TAMPA — The Surterra Therapeutics storefront on Fowler Avenue doesn't look like the kind of place where people can buy pot.
There's no green marijuana leaves lit in neon lights nor blacked-out windows. No security guard is checking IDs at the front door. Visitors don't have to be escorted into another room to see the product.
And that's on purpose.
As one of seven select companies licensed to grow, manufacture, distribute and sell marijuana in Florida, Surterra Holdings Inc. executives are used to explaining that they're not in business to be another smoke shop. But that's tough to do when even the bank lenders, real estate brokers, landlords and insurance agents are wary of doing business with them.
"We're trying to change the stigma," said Monica Russell, a spokeswoman for Surterra, who noted even securing insurance for the company's fleet of delivery trucks has been a challenge. "We want people to come here so they can have a conversation and see we're actually a health and wellness company."
Marijuana is still considered an illegal substance at the federal level, despite the 28 states that have legalized it for recreational or medicinal use in recent years. That makes it nearly impossible for banks to fund marijuana distributing companies, which in turn makes it hard to sign a lease for a commercial store or warehouse.
"The short answer is, because federal law makes it illegal to possess or distribute marijuana, this is considered money laundering," said Robert Rowe, vice president and associate chief counsel of the American Bankers Association. "Banks have generally been steering clear of these companies even if it's legal in their state. It will take an act of Congress at the federal level to change that."
Surterra, an Atlanta-based medical marijuana company that operates only in Florida, opened its first retail store in Tampa in October. Securing the real estate for that store, which is located in a busy shopping plaza near the University of South Florida at 2558 E. Fowler Ave., was no easy feat.
"It's a very slow process to find the right space," unlike for more traditional retail companies, said Brian Bern, senior director of real estate services with Franklin Street in Tampa, which represents Surterra in its real estate ventures. "Half of the time we get shut down immediately when we inquire about a lease and the other half, people are curious because they just don't know much about it."
Some grocery store chains and other major anchoring retailers have clauses in their leases that prohibit the kind of tenants landlords can co-lease to in a specific plaza. It's easy to interpret a medical marijuana store as one of those types of tenants that a Publix or a Target wouldn't want to be next to. That attitude may be in part a rollover from what Florida city officials and landlords saw during the height of the "pill mill" crisis, real estate brokers say.
"We are up front and honest about the business right off the bat," Bern said. "We're starting to see some slow change in these dated lease agreements, but it's going to take time."
While several local governments in Florida counties are waiting to see what laws state legislators will come up with regarding marijuana regulation in Tallahassee this year, more than 30 counties and cities in Florida have approved or are considering moratoriums to regulate how many and where marijuana dispensaries can go. Pasco County limited the number of dispensaries allowed within the county limits to two. Hillsborough County is considering a 30-day window for marijuana companies to apply for a limited number of licenses.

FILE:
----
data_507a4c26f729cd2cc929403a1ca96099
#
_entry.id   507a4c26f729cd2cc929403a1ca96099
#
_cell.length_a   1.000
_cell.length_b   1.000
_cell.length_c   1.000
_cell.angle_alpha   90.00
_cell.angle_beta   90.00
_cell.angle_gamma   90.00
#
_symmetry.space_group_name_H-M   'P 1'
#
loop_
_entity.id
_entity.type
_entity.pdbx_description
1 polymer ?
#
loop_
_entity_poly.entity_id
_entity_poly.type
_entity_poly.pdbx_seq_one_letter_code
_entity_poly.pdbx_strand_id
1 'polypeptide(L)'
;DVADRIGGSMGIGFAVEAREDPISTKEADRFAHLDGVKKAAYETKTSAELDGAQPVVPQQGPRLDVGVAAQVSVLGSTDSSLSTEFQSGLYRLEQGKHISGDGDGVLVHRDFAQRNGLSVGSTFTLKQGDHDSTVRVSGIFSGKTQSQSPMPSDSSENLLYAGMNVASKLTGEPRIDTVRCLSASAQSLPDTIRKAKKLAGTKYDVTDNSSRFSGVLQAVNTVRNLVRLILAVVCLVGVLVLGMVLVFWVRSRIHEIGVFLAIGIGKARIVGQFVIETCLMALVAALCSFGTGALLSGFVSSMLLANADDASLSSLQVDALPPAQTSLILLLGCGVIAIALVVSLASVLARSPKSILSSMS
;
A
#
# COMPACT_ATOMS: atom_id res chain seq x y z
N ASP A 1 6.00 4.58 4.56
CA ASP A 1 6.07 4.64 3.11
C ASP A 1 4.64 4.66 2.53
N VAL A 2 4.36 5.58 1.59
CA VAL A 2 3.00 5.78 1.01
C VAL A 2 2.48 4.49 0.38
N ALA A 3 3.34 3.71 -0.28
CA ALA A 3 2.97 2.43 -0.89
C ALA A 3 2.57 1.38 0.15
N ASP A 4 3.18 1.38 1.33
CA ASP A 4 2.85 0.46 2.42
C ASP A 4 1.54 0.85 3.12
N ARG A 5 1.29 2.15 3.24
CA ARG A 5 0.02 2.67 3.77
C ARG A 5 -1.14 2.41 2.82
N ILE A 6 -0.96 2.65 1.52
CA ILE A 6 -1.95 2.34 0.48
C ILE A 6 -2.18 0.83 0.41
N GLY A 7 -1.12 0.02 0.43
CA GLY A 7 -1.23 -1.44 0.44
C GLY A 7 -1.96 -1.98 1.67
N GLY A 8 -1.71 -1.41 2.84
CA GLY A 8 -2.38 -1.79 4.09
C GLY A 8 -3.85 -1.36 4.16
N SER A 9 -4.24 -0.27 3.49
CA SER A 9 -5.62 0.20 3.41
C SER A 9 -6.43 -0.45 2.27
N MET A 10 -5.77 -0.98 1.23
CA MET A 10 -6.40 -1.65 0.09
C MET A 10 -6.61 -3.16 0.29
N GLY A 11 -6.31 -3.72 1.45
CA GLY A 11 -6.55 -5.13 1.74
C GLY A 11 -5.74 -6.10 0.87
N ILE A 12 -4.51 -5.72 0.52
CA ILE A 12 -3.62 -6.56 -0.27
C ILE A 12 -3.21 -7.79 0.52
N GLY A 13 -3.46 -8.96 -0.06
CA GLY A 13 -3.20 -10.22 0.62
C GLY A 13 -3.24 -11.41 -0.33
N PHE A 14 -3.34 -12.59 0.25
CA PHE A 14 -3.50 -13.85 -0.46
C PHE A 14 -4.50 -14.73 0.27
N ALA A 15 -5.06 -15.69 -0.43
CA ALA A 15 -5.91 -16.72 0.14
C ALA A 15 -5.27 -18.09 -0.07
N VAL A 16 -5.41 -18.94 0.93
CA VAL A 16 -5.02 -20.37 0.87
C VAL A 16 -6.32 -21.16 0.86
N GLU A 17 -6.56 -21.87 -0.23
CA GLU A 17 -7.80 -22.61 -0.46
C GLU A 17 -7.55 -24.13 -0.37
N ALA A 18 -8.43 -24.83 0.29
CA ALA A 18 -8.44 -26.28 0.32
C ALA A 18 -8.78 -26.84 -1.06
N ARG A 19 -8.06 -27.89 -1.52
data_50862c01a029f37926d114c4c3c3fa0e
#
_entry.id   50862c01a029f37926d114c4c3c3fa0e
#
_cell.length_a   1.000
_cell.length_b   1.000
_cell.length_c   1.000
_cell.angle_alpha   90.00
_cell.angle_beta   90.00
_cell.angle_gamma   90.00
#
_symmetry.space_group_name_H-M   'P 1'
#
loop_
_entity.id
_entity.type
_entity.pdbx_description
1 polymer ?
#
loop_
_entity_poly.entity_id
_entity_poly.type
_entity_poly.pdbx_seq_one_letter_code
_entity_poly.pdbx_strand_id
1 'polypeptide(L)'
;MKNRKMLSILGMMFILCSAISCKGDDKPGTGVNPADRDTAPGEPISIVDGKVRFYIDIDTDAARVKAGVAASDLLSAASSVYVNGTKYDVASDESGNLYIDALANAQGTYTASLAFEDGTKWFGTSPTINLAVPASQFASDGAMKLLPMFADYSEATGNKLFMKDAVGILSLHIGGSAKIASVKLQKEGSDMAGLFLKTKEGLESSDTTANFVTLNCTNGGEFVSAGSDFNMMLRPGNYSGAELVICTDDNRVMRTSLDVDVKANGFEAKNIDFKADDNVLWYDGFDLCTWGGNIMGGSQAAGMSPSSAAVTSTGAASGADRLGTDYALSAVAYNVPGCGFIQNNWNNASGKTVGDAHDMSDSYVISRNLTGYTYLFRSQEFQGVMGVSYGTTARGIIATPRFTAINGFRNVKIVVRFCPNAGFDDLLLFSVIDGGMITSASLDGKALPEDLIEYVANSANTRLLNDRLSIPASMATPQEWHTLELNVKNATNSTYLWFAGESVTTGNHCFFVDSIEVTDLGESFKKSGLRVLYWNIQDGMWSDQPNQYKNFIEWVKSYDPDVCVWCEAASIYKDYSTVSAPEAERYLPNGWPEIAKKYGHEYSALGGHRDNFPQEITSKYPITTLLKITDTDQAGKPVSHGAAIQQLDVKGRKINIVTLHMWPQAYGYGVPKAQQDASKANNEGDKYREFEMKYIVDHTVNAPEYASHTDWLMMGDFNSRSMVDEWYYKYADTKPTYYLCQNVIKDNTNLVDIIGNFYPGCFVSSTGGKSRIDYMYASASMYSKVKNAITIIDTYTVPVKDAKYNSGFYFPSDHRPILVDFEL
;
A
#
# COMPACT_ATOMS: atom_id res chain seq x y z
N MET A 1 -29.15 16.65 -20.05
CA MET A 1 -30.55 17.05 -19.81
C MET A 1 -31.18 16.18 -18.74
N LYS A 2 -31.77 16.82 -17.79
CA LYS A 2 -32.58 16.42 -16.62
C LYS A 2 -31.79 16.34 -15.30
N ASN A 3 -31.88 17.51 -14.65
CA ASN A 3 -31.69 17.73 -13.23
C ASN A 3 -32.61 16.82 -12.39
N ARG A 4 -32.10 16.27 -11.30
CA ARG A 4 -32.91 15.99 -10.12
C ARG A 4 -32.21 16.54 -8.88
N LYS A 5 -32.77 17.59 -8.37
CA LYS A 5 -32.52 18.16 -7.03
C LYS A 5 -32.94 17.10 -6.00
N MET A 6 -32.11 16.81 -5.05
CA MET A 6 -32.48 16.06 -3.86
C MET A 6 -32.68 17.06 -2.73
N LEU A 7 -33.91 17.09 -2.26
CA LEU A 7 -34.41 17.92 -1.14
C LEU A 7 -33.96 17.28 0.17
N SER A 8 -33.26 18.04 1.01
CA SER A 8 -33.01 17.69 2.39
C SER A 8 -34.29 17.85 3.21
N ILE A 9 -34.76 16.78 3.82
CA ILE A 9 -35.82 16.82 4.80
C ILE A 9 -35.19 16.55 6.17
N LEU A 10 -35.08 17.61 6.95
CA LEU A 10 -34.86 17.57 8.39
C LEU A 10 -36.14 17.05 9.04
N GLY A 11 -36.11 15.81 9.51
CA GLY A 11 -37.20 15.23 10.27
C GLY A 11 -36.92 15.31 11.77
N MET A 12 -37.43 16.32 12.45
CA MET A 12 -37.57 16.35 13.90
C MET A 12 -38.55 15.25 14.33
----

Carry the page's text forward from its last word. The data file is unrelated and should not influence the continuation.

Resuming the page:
"Because of the local ordinances and existing restrictions in leases for certain strip centers, there are only a handful of very specific places where we could possibly open more stores," Bern said.
The goal is to open more stores across the state by inviting local government officials, landlords and brokers to come see the business for themselves in Tampa first.
"Usually once they see it, their mind sets change. It's just getting them to come here instead of dismissing it as something else," Bern said.
Surterra's store is bright and open with floor-to-ceiling glass window panes. It has a large dining room-like table in the front near a row of cabinets that looks like a kitchen in someone's home. That's intentional, employees say.
"We designed this store geared toward women and their families," said Stephanie Maruca, an assistant manager at the Surterra store and also a registered nurse. "They're the ones who care for their families, and we want this to be a comfortable and familiar space."
An area of the store that Maruca called "the garden" is where Surterra's products are on display, tucked between succulent plants and fragrance-spewing aroma diffusers.
Unlike dispensaries in states like California and Colorado, anyone can come into the store and ask questions. Maruca says they regularly have patients who stop in with their toddlers or entire families to place an order.
Surterra operates two distribution and grow facilities in the state, one in Tampa Bay and another near Tallahassee. The company's second retail store is slated to open later this year in Tallahassee.
There are several private offices where staff can talk to patients about doctors recommendations privately or help them apply for the Florida Department of Health state I.D. card required of patients who use marijuana products.
"A lot of what we do now is education," Russell said. "We're educating patients or potential patients and city employees who work in planning departments about what we do."
That's about all they can do, she said, until legislators decide how to regulate the industry as it continues to grow in Florida.
Contact Justine Griffin at firstname.lastname@example.org or (727) 893-8467. Follow @SunBizGriffin.